The Calas case

The Calas case

  • The Unhappy Calas Family

    CARROGIS, known as Louis de CARMONTELLE Louis (1717 - 1806)

  • Calas's farewell to his family

    CHODOWIECKI Daniel Nikolaus (1726 - 1801)

To close

Title: The Unhappy Calas Family

Author : CARROGIS, known as Louis de CARMONTELLE Louis (1717 - 1806)

Creation date : 1765

Date shown: 1765

Dimensions: Height 37.2 cm - Width 48.5 cm

Technique and other indications: red chalk wash, black chalk, heightened with gouache and red chalk on paper

Storage location: Louvre Museum (Paris) website

Contact copyright: © RMN - Grand Palais (Louvre museum) / Jean-Gilles Berizzi

Picture reference: 00-022636 / RF1215-recto

The Unhappy Calas Family

© RMN - Grand Palais (Louvre museum) / Jean-Gilles Berizzi

To close

Title: Calas's farewell to his family

Author : CHODOWIECKI Daniel Nikolaus (1726 - 1801)

Creation date : 1761

Date shown: 1762

Dimensions: Height 30 cm - Width 52.8 cm

Technique and other indications: etching from volume 24 of A Century of French History by Print (1770-1870)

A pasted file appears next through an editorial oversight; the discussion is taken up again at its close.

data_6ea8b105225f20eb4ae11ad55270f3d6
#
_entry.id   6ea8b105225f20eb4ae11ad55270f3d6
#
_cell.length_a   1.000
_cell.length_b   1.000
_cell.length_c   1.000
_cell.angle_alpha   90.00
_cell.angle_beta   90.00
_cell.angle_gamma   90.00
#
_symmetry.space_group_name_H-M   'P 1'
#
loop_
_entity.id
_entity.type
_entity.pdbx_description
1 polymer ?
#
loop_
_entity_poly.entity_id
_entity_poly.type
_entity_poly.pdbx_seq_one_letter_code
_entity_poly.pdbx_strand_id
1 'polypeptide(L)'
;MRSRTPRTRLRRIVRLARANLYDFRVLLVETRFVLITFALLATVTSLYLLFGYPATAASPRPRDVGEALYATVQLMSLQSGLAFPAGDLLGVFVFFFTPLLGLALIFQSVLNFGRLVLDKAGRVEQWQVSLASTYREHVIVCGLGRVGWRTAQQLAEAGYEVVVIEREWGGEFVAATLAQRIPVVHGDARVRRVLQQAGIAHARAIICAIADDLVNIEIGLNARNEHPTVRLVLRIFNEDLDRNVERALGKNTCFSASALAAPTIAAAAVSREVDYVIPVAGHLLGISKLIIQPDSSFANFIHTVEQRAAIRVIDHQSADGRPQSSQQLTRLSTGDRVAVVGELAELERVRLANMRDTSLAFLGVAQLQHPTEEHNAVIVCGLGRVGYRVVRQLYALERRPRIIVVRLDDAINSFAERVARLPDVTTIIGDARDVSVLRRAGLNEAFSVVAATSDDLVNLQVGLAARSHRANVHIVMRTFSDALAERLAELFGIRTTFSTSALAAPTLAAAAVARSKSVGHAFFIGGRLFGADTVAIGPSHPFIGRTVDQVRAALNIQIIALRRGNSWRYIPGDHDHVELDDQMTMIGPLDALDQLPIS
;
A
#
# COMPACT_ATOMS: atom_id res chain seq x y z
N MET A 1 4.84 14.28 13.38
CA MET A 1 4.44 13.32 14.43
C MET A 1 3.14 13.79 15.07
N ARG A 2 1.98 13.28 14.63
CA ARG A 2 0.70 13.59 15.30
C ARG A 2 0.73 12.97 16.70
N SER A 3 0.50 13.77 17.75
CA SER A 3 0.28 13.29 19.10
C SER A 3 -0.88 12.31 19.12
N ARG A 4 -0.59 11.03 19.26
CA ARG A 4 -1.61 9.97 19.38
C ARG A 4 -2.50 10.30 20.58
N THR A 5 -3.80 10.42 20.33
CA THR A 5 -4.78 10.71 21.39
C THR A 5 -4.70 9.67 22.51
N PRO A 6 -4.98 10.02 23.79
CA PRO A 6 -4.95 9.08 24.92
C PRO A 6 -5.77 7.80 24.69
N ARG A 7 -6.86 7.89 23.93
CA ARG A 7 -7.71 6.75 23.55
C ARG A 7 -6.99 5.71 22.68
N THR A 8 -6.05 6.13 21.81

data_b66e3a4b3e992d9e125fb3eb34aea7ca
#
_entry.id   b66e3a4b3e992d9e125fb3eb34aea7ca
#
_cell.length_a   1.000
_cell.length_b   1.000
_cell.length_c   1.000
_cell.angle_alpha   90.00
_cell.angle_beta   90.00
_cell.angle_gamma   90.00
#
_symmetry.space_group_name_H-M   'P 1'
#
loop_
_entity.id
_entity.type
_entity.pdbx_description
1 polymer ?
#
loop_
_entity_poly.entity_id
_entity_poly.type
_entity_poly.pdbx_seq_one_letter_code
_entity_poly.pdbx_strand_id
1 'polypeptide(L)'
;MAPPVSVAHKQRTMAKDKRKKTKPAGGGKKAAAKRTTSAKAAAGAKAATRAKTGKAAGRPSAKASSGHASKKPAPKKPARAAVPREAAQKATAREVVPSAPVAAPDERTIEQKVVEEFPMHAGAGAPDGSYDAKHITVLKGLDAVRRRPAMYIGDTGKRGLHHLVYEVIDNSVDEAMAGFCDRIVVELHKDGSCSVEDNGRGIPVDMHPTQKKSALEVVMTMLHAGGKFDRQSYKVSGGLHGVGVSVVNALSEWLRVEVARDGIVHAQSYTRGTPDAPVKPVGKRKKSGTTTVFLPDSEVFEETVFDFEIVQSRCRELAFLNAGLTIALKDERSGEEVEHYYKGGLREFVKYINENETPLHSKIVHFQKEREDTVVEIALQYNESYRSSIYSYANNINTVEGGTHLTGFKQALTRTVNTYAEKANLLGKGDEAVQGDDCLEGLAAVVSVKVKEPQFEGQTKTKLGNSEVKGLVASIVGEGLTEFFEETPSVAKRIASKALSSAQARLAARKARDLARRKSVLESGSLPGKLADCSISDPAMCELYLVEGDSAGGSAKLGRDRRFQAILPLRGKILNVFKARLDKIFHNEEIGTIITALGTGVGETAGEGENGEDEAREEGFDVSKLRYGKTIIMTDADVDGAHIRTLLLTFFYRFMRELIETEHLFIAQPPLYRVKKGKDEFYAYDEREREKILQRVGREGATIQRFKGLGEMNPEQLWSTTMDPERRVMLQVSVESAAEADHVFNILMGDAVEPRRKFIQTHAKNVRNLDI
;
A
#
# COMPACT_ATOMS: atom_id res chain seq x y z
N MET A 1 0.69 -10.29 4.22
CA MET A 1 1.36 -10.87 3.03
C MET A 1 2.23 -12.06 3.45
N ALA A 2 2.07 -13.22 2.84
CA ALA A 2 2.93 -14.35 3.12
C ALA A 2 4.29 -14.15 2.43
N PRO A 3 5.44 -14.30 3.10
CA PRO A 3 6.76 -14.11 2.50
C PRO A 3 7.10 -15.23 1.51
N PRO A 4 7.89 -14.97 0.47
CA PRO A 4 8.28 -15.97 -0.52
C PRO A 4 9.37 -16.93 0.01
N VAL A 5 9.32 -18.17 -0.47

Storage location: National Library of France (Paris) website

Contact copyright: © BNF, dist. RMN - Grand Palais / BNF image

Picture reference: 13-523284 / RESERVE QB-370 (24) -FT 4 De Vinck, 4150

Calas's farewell to his family

© BNF, dist. RMN - Grand Palais / BNF image

Publication date: September 2020

Professor of modern history at the University of Nice-Sophia Antipolis.

Video

The Calas Affair

Video

Historical context

One of Voltaire’s great fights against miscarriage of justice

The Calas affair began on October 13, 1761, when Jean Calas, a Protestant trader from Toulouse, discovered his son Marc-Antoine dead and strangled at his home. The judgment is rendered on March 10, 1762. Jean Calas is condemned to death; he is wheeled alive, then strangled and burnt.